NOTE: Welcome to the first post in our other new alliteratively-titled weekly blog post series, Fourth Amendment Fridays. With this series we hope to highlight aspects of search and seizure law that may not be widely-known. Our hope is that an informed citizenry armed with this knowledge can assert as robust a protection of their constitutional rights as the law allows. This first post deals with the important concept of the “curtilage.”
“Get off my lawn!” is a phrase we associate with an old codger hollering at young ruffians. What you may not know is that it is also a phrase young ruffians can employ when hollering at law enforcement (although it is probably always advisable to use a measured tone and volume when addressing armed individuals). The reason police may have to get off your lawn is because at least parts of your lawn are likely considered to be part of the “curtilage” of your home. This vaguely gross-sounding word, and the concept it embodies, extends the constitutional protection of your house to the private areas immediately outside your home.
The Fourth Amendment protects against unreasonable searches and seizures. One of the things explicitly protected by this amendment is “houses.” Thus, absent exigent circumstances, police cannot enter and search a home without a warrant. Conversely, police have a right to be in public places and make observations from such places. Thus, it is not an impermissible search for police to stand on a public sidewalk and look through a big picture window into someone’s home. The concept of “curtilage” and its constitutional protection lies in the grey area between these two poles.
In two cases, US v. Dunn and Florida v. Jardines, the US Supreme Court has provided guidance about how curtilage should be defined. They have settled on four factors: proximity, enclosure by a fence, nature of the use and protection from observation. Thus, an area is most likely to be found to be curtilage when it it close to the house, enclosed by a fence, used for a private purpose and protected from observation. Imagine a hot tub immediately outside a back door, surrounded by a tall and opaque fence and used primarily for skinny-dipping and associated activities. This would seem to be the textbook definition of curtilage. Contrast this hypothetical with a play structure, in a front yard, 30 yards from the house, not enclosed by a fence and freely used by neighborhood children in addition to the residents of the house. This gives an example of an area that is unlikely to be found to be curtilage. Hypotheticals in between these two poles would present much more difficult questions.
Both Dunn and Jardines are drug cases (because of course they, as the War on Drugs drives so much of what ails our criminal justice system). In Dunn a barn was found to be outside of the curtilage, and the resulting search upheld, while in Jardines the Court held that the use of a drug dog at the front door of a house without a warrant violated the Fourth Amendment. The question this line of cases raises is: “What can an individual do to develop as expansive a curtilage as possible?” Jardines stands for the proposition that not much need be done to establish one’s front stoop as curtilage, while the defendant in Dunn took many steps to shield his property from the public but was ultimately unsuccessful in his curtilage claim.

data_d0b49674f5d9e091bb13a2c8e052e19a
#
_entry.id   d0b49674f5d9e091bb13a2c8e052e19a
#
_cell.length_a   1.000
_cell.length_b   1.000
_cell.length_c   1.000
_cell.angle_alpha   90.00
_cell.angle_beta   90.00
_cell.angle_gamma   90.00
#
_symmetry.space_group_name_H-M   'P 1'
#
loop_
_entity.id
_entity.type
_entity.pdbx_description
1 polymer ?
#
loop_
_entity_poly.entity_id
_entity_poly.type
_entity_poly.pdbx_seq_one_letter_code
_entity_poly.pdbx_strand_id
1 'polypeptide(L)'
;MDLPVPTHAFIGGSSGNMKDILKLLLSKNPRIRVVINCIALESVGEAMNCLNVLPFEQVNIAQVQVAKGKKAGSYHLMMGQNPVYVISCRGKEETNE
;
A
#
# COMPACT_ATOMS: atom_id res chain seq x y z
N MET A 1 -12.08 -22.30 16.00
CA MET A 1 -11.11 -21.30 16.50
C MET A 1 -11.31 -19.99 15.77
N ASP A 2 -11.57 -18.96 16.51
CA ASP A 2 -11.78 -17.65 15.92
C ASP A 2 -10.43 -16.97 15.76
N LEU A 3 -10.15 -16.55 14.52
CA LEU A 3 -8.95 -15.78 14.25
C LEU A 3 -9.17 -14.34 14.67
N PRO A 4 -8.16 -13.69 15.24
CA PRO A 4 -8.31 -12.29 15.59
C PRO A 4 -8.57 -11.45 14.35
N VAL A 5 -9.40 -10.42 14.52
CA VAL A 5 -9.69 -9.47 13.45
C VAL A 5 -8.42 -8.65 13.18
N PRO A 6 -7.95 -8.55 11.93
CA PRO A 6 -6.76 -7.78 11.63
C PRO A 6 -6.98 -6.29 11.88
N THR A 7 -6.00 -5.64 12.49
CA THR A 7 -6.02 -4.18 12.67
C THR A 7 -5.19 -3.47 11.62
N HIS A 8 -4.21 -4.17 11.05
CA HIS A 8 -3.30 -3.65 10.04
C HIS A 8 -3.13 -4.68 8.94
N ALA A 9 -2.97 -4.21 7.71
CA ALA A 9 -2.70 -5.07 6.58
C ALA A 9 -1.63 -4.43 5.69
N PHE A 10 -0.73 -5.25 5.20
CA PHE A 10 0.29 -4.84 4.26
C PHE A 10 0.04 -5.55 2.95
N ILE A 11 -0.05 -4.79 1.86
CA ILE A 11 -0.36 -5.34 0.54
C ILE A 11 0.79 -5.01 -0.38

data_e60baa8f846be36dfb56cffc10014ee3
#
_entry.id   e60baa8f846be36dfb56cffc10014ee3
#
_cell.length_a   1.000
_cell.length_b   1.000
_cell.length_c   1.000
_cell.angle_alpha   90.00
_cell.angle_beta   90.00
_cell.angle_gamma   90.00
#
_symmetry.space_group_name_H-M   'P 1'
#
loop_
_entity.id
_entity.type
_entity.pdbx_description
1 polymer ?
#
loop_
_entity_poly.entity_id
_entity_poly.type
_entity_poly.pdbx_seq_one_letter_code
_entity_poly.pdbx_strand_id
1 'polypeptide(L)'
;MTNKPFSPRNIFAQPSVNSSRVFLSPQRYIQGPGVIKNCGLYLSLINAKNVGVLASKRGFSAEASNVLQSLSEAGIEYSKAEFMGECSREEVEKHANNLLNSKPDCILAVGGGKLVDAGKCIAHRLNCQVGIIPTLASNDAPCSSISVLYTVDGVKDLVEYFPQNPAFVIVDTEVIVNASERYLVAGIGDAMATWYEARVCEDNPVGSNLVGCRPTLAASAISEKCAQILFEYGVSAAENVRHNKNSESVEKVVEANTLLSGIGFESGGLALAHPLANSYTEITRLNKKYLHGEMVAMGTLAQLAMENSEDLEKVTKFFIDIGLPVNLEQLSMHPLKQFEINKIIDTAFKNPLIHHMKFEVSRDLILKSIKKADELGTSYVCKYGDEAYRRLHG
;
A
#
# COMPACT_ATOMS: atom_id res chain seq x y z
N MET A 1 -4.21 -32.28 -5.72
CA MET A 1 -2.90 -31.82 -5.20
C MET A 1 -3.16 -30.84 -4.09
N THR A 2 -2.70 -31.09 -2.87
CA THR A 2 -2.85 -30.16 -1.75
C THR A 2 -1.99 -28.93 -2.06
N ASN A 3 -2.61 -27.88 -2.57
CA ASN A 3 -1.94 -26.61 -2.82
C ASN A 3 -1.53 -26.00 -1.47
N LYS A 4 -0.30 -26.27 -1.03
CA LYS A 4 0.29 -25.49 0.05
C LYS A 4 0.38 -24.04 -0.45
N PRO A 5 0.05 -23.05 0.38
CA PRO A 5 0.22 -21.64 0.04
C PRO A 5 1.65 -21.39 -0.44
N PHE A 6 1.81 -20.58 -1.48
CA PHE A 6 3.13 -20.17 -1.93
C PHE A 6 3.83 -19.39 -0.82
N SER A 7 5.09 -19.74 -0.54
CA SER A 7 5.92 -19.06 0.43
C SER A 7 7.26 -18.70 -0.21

My first piece of (boring) advice is that the best thing one can do to avoid police intrusion is scrupulously obey all laws. But, for some, that is easier said than done. For those people, building an large, opaque fence close to their home (while still encompassing the area they desire to claim as curtilage) is a good start. Then, establishing a consistent private use of this area would bolster the claim (nude sun-bathing anyone?). A sign indicating that this is a private area where private activities take place couldn’t hurt.
The concept of curtilage appears to exist chiefly to deter police officers from behaving like peeping toms. Random men can’t cross your fence and come up to your windows, peering between the curtains. This should be true even if these men aren’t so random and have a badge. However, it is never worth it to get into a legal argument with a cop. If you’ve asked an officer to leave the curtilage of your home, and they refuse, don’t get in a fight with them. As always, assert that you don’t consent to a search, would like them to leave and wish to speak with a lawyer. If this doesn’t work, you’ve done everything you can to preserve the issue for your attorney to argue later in court.
In short, the Fourth Amendment’s protection of your home doesn’t end at your front door, but extends beyond it to some unclear and fact-specific degree. Taking steps to ensure your privacy from prying eyes can help to protect your constitutional rights as well.